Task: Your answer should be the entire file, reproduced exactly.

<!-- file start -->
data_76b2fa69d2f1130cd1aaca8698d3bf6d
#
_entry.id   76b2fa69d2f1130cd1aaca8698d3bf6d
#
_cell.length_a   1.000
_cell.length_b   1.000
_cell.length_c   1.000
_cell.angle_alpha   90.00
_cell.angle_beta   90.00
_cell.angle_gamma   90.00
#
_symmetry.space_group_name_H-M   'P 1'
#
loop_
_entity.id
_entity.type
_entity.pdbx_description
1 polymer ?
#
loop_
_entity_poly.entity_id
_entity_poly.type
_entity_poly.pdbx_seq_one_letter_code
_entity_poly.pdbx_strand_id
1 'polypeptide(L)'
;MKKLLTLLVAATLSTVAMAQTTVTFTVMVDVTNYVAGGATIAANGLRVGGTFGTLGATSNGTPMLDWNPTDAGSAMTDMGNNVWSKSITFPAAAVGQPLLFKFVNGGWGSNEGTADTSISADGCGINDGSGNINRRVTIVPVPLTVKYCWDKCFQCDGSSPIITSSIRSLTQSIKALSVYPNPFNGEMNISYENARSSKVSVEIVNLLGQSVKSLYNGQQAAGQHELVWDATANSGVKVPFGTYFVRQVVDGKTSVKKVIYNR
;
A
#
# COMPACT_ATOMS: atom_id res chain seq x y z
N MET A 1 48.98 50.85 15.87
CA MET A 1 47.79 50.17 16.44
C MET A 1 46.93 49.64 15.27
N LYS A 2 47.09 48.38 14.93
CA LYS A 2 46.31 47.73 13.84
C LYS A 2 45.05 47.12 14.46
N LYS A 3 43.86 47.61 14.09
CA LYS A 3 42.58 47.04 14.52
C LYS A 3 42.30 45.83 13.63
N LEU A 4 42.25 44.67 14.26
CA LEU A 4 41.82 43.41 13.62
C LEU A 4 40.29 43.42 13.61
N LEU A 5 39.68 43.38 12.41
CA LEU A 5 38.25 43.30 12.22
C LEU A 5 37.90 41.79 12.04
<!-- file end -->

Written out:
data_76b2fa69d2f1130cd1aaca8698d3bf6d
#
_entry.id   76b2fa69d2f1130cd1aaca8698d3bf6d
#
_cell.length_a   1.000
_cell.length_b   1.000
_cell.length_c   1.000
_cell.angle_alpha   90.00
_cell.angle_beta   90.00
_cell.angle_gamma   90.00
#
_symmetry.space_group_name_H-M   'P 1'
#
loop_
_entity.id
_entity.type
_entity.pdbx_description
1 polymer ?
#
loop_
_entity_poly.entity_id
_entity_poly.type
_entity_poly.pdbx_seq_one_letter_code
_entity_poly.pdbx_strand_id
1 'polypeptide(L)'
;MKKLLTLLVAATLSTVAMAQTTVTFTVMVDVTNYVAGGATIAANGLRVGGTFGTLGATSNGTPMLDWNPTDAGSAMTDMGNNVWSKSITFPAAAVGQPLLFKFVNGGWGSNEGTADTSISADGCGINDGSGNINRRVTIVPVPLTVKYCWDKCFQCDGSSPIITSSIRSLTQSIKALSVYPNPFNGEMNISYENARSSKVSVEIVNLLGQSVKSLYNGQQAAGQHELVWDATANSGVKVPFGTYFVRQVVDGKTSVKKVIYNR
;
A
#
# COMPACT_ATOMS: atom_id res chain seq x y z
N MET A 1 48.98 50.85 15.87
CA MET A 1 47.79 50.17 16.44
C MET A 1 46.93 49.64 15.27
N LYS A 2 47.09 48.38 14.93
CA LYS A 2 46.31 47.73 13.84
C LYS A 2 45.05 47.12 14.46
N LYS A 3 43.86 47.61 14.09
CA LYS A 3 42.58 47.04 14.52
C LYS A 3 42.30 45.83 13.63
N LEU A 4 42.25 44.67 14.26
CA LEU A 4 41.82 43.41 13.62
C LEU A 4 40.29 43.42 13.61
N LEU A 5 39.68 43.38 12.41
CA LEU A 5 38.25 43.30 12.22
C LEU A 5 37.90 41.79 12.04